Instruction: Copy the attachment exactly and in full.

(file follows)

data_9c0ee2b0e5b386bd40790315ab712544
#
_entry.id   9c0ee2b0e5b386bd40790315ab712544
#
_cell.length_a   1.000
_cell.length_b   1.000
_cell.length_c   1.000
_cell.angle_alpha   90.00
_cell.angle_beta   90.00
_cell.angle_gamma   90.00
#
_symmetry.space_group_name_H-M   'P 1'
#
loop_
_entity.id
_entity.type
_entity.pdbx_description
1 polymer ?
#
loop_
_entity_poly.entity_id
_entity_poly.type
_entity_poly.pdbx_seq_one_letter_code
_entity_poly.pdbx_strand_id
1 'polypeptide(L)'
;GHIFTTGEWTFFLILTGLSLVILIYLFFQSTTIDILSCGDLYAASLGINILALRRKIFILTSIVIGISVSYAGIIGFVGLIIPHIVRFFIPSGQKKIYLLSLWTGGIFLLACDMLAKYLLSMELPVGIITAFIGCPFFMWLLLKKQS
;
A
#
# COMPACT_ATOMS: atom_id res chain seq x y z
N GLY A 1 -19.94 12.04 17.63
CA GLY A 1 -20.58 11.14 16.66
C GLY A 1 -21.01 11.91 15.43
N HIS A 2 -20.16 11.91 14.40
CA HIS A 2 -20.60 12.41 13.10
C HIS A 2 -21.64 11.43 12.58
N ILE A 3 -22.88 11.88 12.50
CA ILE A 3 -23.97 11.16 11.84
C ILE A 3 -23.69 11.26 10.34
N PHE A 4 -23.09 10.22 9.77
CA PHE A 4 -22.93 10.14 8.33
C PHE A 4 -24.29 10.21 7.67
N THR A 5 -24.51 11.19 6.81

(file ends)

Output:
data_9c0ee2b0e5b386bd40790315ab712544
#
_entry.id   9c0ee2b0e5b386bd40790315ab712544
#
_cell.length_a   1.000
_cell.length_b   1.000
_cell.length_c   1.000
_cell.angle_alpha   90.00
_cell.angle_beta   90.00
_cell.angle_gamma   90.00
#
_symmetry.space_group_name_H-M   'P 1'
#
loop_
_entity.id
_entity.type
_entity.pdbx_description
1 polymer ?
#
loop_
_entity_poly.entity_id
_entity_poly.type
_entity_poly.pdbx_seq_one_letter_code
_entity_poly.pdbx_strand_id
1 'polypeptide(L)'
;GHIFTTGEWTFFLILTGLSLVILIYLFFQSTTIDILSCGDLYAASLGINILALRRKIFILTSIVIGISVSYAGIIGFVGLIIPHIVRFFIPSGQKKIYLLSLWTGGIFLLACDMLAKYLLSMELPVGIITAFIGCPFFMWLLLKKQS
;
A
#
# COMPACT_ATOMS: atom_id res chain seq x y z
N GLY A 1 -19.94 12.04 17.63
CA GLY A 1 -20.58 11.14 16.66
C GLY A 1 -21.01 11.91 15.43
N HIS A 2 -20.16 11.91 14.40
CA HIS A 2 -20.60 12.41 13.10
C HIS A 2 -21.64 11.43 12.58
N ILE A 3 -22.88 11.88 12.50
CA ILE A 3 -23.97 11.16 11.84
C ILE A 3 -23.69 11.26 10.34
N PHE A 4 -23.09 10.22 9.77
CA PHE A 4 -22.93 10.14 8.33
C PHE A 4 -24.29 10.21 7.67
N THR A 5 -24.51 11.19 6.81